A lot of heart and soul has gone into Tom Seller’s first restaurant, Story. The beautiful menu is derived from his reputable training (Per Se and Noma) and also that from his own life and family. The 6 and 10 course tasting menus are very much in line with the current trend; a blend of incredible technical execution, a bit of quirk and earthy, well crafted small morsels of food. What you can expect from your plates at Story is in style with that of Roganic, Dabbous and Nuno Mendes.
Before our 10 course meal a series of small snacks arrived as if all at once in front of us. Not loving the lack of attention and lack of explanation that came from the delivery of 5 plates at once, all illusion of dramatic presentation was lost. However most of these small bites were lovely, and mind you very seasonal. Strongest of the snacks was a whole nasturtiums flower stuffed with a an oyster emulsion, a rather surprising eel mousse Oreo cookie and a hearty rabbit ‘sandwich’. Unfortunately dehydrated cod skins with cod roe, similar to what we have seen on a number of menus fell short of the expectation, as did a stuffed radish which was so overpowering with radish I cannot event tell you what it was stuffed with.
The 10 courses started with the pièce de résistance, an edible candle made from beef dripping. Impressive in delivery would be an understatement, this is an idea I have never seen or heard to be attempted before. Although slopping up beef fat with a bread roll may seem unappealing, the dripping was meaty and set the tone for the whimsical narrative of the rest of the meal.
Burnt onion, apple, gin and thyme reminded us of Seller’s days at Noma. Scallops, with cucumbers rolled in dill ask was a highlight with punchy flavours and interesting textures. Mackrell with strawberry and beetroot with raspberries and horseradish snow were pleasant to eat, but rang true to countless dishes we have had in the past (Pollen Street Social, North Road to name a few).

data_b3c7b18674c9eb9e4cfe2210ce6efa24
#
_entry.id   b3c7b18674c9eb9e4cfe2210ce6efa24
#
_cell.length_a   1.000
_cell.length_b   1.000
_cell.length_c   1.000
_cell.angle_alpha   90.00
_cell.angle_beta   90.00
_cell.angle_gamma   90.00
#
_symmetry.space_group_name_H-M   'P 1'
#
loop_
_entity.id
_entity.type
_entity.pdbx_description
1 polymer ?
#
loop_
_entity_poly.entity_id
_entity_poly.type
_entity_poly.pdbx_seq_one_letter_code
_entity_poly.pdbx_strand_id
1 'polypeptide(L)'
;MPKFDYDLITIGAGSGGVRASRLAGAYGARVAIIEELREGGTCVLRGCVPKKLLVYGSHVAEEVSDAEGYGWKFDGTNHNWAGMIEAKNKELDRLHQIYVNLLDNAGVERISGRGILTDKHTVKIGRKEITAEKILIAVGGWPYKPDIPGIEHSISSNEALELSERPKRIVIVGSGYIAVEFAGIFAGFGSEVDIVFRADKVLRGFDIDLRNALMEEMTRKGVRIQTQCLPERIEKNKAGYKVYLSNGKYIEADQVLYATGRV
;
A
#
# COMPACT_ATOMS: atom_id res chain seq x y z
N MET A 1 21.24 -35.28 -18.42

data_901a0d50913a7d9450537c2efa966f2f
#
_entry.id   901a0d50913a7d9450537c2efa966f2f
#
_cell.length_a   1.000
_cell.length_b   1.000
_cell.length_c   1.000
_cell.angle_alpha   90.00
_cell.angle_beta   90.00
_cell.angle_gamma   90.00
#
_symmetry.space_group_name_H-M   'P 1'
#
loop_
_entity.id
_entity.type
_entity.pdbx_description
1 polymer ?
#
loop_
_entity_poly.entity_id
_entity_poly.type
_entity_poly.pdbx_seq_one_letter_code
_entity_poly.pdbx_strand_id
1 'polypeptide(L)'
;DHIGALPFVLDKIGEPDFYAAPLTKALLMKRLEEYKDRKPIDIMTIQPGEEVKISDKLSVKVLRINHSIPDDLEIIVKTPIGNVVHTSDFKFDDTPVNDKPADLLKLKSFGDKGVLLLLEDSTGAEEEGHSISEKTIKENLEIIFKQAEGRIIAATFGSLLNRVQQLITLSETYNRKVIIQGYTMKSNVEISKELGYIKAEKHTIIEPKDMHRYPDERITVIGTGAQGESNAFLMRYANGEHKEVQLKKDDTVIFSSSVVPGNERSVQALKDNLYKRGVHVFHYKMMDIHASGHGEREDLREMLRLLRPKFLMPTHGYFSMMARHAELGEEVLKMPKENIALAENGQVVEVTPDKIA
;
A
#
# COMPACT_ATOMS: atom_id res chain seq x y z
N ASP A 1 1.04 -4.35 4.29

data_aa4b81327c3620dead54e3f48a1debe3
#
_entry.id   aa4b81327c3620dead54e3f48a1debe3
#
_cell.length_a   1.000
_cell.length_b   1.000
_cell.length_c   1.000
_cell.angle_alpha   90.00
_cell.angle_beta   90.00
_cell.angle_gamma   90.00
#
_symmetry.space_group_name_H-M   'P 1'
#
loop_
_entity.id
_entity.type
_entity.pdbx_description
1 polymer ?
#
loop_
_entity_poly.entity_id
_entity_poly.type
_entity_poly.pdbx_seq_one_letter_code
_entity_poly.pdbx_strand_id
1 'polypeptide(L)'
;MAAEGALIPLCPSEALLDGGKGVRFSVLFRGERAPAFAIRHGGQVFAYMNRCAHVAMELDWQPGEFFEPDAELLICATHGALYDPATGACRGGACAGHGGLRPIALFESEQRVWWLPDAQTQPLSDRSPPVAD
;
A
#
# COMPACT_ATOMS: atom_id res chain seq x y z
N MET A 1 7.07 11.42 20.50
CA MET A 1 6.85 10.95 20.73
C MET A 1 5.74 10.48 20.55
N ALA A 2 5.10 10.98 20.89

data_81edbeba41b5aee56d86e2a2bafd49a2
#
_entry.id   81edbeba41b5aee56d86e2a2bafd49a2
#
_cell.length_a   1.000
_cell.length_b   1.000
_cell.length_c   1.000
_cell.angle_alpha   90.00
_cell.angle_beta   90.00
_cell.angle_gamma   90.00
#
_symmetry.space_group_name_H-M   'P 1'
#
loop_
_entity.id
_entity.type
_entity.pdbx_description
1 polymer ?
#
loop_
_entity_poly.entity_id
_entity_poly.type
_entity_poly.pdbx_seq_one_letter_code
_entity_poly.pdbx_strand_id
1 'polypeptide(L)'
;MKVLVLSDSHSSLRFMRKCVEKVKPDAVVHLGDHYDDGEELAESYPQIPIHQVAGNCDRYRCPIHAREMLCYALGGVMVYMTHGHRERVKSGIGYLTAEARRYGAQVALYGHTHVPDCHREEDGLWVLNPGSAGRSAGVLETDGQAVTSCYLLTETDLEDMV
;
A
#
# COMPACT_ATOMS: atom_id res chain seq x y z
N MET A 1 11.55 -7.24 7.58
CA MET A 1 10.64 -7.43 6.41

The heritage potato was surprisingly the highlight for me. The perfect pommes puree was seasoned well and moorish. Sitting closely in second favourite course was the wild pigeon, so wild I had to spit out the piece of lead from the bullet.
Deserts were strange; in parts were incredible, and parts unbearable. Prune tea, lovage and milk skin just didn’t sit right for me. I am a big fan of lovage, however with a consolidated milk skin it just makes my stomach churn. Although completely strange to offer guests oats for dessert, risking potentially detracting for what was a satisfying meal, the too salty, too sweet and just right Three Bears Porridge was impressive. Interestingly sweet was more enjoyable then ‘just right’, raising the point that no chef in his right mind would create a dessert designed to be disliked!